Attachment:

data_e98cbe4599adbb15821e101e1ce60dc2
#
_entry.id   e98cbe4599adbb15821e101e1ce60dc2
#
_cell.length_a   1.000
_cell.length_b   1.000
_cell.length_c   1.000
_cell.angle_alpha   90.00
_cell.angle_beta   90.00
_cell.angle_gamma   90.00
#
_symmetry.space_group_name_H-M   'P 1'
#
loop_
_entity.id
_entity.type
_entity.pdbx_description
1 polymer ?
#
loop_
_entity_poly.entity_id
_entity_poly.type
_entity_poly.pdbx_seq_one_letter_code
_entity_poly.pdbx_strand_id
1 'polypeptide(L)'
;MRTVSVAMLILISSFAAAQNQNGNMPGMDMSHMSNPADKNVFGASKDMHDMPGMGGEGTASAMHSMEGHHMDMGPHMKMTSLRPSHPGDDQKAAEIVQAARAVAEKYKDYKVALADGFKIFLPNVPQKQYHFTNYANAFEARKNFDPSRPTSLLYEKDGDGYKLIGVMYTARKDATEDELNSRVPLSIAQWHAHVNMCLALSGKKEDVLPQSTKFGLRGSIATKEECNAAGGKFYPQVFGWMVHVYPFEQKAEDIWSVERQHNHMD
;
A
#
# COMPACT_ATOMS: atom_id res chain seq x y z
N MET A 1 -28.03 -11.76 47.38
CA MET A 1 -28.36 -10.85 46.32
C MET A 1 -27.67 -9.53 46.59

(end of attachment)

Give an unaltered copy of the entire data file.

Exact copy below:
data_e98cbe4599adbb15821e101e1ce60dc2
#
_entry.id   e98cbe4599adbb15821e101e1ce60dc2
#
_cell.length_a   1.000
_cell.length_b   1.000
_cell.length_c   1.000
_cell.angle_alpha   90.00
_cell.angle_beta   90.00
_cell.angle_gamma   90.00
#
_symmetry.space_group_name_H-M   'P 1'
#
loop_
_entity.id
_entity.type
_entity.pdbx_description
1 polymer ?
#
loop_
_entity_poly.entity_id
_entity_poly.type
_entity_poly.pdbx_seq_one_letter_code
_entity_poly.pdbx_strand_id
1 'polypeptide(L)'
;MRTVSVAMLILISSFAAAQNQNGNMPGMDMSHMSNPADKNVFGASKDMHDMPGMGGEGTASAMHSMEGHHMDMGPHMKMTSLRPSHPGDDQKAAEIVQAARAVAEKYKDYKVALADGFKIFLPNVPQKQYHFTNYANAFEARKNFDPSRPTSLLYEKDGDGYKLIGVMYTARKDATEDELNSRVPLSIAQWHAHVNMCLALSGKKEDVLPQSTKFGLRGSIATKEECNAAGGKFYPQVFGWMVHVYPFEQKAEDIWSVERQHNHMD
;
A
#
# COMPACT_ATOMS: atom_id res chain seq x y z
N MET A 1 -28.03 -11.76 47.38
CA MET A 1 -28.36 -10.85 46.32
C MET A 1 -27.67 -9.53 46.59